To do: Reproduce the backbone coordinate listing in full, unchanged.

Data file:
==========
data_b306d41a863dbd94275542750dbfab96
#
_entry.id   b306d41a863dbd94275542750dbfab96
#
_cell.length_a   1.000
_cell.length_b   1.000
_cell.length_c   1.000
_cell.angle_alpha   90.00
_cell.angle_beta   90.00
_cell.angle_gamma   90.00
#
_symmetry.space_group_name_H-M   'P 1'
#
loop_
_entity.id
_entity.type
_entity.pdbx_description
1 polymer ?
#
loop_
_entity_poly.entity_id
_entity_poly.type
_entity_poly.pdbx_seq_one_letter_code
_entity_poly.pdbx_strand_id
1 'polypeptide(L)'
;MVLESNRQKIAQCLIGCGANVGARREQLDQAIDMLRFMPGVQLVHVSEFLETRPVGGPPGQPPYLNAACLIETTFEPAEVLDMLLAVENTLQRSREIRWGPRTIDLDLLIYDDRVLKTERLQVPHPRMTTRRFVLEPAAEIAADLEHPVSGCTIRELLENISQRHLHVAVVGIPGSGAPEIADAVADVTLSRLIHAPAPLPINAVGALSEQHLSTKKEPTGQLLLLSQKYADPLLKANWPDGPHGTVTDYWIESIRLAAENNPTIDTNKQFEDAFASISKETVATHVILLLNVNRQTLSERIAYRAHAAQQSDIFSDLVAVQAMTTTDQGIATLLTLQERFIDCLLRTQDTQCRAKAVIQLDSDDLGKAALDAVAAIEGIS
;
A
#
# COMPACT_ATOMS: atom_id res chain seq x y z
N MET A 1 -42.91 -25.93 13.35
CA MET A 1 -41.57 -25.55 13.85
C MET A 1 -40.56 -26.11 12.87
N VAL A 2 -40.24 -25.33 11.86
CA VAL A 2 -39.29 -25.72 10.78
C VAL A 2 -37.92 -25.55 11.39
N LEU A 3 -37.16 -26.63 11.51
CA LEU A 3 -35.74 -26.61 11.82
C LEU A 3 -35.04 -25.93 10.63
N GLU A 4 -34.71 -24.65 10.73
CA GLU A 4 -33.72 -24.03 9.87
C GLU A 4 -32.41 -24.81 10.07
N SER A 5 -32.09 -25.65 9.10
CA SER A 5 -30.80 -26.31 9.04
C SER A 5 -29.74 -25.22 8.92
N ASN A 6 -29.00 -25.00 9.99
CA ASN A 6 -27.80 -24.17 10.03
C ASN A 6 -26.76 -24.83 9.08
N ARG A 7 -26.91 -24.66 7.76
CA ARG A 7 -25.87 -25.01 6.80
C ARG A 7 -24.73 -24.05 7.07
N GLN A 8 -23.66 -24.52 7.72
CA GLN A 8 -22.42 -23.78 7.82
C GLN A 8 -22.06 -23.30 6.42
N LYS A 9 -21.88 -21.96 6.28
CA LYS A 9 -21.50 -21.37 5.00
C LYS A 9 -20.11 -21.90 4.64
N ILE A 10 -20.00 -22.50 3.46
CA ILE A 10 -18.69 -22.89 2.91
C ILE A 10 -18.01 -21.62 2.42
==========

data_b306d41a863dbd94275542750dbfab96
#
_entry.id   b306d41a863dbd94275542750dbfab96
#
_cell.length_a   1.000
_cell.length_b   1.000
_cell.length_c   1.000
_cell.angle_alpha   90.00
_cell.angle_beta   90.00
_cell.angle_gamma   90.00
#
_symmetry.space_group_name_H-M   'P 1'
#
loop_
_entity.id
_entity.type
_entity.pdbx_description
1 polymer ?
#
loop_
_entity_poly.entity_id
_entity_poly.type
_entity_poly.pdbx_seq_one_letter_code
_entity_poly.pdbx_strand_id
1 'polypeptide(L)'
;MVLESNRQKIAQCLIGCGANVGARREQLDQAIDMLRFMPGVQLVHVSEFLETRPVGGPPGQPPYLNAACLIETTFEPAEVLDMLLAVENTLQRSREIRWGPRTIDLDLLIYDDRVLKTERLQVPHPRMTTRRFVLEPAAEIAADLEHPVSGCTIRELLENISQRHLHVAVVGIPGSGAPEIADAVADVTLSRLIHAPAPLPINAVGALSEQHLSTKKEPTGQLLLLSQKYADPLLKANWPDGPHGTVTDYWIESIRLAAENNPTIDTNKQFEDAFASISKETVATHVILLLNVNRQTLSERIAYRAHAAQQSDIFSDLVAVQAMTTTDQGIATLLTLQERFIDCLLRTQDTQCRAKAVIQLDSDDLGKAALDAVAAIEGIS
;
A
#
# COMPACT_ATOMS: atom_id res chain seq x y z
N MET A 1 -42.91 -25.93 13.35
CA MET A 1 -41.57 -25.55 13.85
C MET A 1 -40.56 -26.11 12.87
N VAL A 2 -40.24 -25.33 11.86
CA VAL A 2 -39.29 -25.72 10.78
C VAL A 2 -37.92 -25.55 11.39
N LEU A 3 -37.16 -26.63 11.51
CA LEU A 3 -35.74 -26.61 11.82
C LEU A 3 -35.04 -25.93 10.63
N GLU A 4 -34.71 -24.65 10.73
CA GLU A 4 -33.72 -24.03 9.87
C GLU A 4 -32.41 -24.81 10.07
N SER A 5 -32.09 -25.65 9.10
CA SER A 5 -30.80 -26.31 9.04
C SER A 5 -29.74 -25.22 8.92
N ASN A 6 -29.00 -25.00 9.99
CA ASN A 6 -27.80 -24.17 10.03
C ASN A 6 -26.76 -24.83 9.08
N ARG A 7 -26.91 -24.66 7.76
CA ARG A 7 -25.87 -25.01 6.80
C ARG A 7 -24.73 -24.05 7.07
N GLN A 8 -23.66 -24.52 7.72
CA GLN A 8 -22.42 -23.78 7.82
C GLN A 8 -22.06 -23.30 6.42
N LYS A 9 -21.88 -21.96 6.28
CA LYS A 9 -21.50 -21.37 5.00
C LYS A 9 -20.11 -21.90 4.64
N ILE A 10 -20.00 -22.50 3.46
CA ILE A 10 -18.69 -22.89 2.91
C ILE A 10 -18.01 -21.62 2.42